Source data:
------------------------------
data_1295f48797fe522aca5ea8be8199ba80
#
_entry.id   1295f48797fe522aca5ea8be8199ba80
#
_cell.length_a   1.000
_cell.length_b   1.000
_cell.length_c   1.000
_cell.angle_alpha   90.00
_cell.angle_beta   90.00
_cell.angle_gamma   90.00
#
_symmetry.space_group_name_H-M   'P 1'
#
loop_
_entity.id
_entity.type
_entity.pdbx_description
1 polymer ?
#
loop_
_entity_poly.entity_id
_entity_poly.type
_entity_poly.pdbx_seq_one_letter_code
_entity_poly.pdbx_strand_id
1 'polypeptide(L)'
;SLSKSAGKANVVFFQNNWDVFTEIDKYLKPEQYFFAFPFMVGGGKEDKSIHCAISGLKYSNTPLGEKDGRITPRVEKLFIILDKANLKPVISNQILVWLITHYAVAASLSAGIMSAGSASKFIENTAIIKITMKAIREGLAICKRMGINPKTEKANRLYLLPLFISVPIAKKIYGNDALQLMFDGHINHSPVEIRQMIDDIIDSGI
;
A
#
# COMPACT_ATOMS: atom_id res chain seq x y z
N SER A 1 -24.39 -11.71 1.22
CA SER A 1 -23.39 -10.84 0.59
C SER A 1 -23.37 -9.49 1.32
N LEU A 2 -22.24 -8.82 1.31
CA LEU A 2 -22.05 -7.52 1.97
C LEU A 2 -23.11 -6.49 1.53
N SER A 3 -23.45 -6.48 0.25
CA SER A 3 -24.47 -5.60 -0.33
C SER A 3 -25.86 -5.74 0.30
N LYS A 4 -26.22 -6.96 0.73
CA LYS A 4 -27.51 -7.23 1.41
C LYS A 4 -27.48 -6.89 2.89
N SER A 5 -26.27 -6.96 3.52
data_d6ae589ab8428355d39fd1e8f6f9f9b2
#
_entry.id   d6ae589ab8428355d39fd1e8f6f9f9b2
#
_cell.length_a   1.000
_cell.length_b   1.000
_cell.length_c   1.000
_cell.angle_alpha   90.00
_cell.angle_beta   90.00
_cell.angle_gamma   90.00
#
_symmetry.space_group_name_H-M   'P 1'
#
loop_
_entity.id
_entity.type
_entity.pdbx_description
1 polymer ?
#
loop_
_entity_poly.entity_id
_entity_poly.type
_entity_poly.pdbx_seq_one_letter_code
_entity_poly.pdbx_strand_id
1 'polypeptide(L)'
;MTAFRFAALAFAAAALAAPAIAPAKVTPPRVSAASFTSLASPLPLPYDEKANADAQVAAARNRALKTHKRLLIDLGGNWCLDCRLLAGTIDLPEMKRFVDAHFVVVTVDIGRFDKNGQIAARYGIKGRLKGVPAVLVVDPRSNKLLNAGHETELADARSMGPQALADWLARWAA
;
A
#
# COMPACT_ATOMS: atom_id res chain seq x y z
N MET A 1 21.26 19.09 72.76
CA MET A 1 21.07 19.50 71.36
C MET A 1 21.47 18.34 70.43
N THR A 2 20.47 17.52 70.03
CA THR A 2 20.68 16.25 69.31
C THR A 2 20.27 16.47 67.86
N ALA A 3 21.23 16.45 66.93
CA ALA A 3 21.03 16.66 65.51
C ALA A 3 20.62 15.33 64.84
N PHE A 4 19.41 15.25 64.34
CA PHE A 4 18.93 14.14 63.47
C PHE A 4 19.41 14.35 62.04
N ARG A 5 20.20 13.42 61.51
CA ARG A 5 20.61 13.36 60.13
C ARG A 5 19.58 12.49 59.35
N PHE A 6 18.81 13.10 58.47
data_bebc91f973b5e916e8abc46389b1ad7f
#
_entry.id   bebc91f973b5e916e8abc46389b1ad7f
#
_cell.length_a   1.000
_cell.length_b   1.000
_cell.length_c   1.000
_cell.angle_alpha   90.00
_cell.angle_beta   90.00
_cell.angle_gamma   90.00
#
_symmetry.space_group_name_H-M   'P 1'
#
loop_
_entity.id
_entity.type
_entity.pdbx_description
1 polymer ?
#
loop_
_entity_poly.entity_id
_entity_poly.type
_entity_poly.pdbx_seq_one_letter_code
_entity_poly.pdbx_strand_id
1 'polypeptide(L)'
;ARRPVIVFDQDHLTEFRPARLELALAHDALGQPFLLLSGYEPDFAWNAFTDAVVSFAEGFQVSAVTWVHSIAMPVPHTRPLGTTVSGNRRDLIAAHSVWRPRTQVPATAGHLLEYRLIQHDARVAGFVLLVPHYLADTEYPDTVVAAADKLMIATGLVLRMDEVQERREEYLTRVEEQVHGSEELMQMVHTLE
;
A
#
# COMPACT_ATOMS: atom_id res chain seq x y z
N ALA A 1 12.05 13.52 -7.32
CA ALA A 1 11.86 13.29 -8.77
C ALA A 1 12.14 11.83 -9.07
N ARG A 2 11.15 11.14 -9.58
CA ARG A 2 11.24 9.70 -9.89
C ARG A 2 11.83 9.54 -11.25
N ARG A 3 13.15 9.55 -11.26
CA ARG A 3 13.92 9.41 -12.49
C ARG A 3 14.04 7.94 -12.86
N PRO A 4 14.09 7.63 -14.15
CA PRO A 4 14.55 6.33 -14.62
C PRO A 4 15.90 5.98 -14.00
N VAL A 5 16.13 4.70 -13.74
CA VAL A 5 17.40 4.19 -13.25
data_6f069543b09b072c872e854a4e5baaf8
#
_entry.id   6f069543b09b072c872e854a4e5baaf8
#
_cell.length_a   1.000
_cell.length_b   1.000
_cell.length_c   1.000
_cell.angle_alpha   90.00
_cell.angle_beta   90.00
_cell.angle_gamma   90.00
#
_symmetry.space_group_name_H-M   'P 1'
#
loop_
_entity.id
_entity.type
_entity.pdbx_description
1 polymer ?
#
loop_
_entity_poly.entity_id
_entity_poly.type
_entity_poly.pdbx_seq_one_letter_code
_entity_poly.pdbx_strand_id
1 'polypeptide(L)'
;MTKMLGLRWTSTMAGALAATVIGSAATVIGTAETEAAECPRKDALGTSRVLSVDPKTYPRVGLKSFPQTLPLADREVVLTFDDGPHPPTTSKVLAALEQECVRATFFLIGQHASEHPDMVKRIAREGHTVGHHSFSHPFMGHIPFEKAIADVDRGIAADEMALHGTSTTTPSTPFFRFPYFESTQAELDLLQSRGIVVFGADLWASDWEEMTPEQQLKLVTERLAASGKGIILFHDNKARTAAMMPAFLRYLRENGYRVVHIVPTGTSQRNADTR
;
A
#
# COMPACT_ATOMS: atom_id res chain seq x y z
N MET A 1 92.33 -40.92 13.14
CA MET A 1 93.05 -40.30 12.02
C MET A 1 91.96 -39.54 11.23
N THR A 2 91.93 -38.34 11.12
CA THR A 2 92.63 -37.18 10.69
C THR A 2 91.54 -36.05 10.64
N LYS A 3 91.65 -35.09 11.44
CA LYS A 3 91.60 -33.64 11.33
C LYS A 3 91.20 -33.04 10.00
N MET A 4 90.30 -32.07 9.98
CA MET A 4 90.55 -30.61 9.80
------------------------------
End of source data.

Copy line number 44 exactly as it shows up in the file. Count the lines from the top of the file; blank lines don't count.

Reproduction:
data_d6ae589ab8428355d39fd1e8f6f9f9b2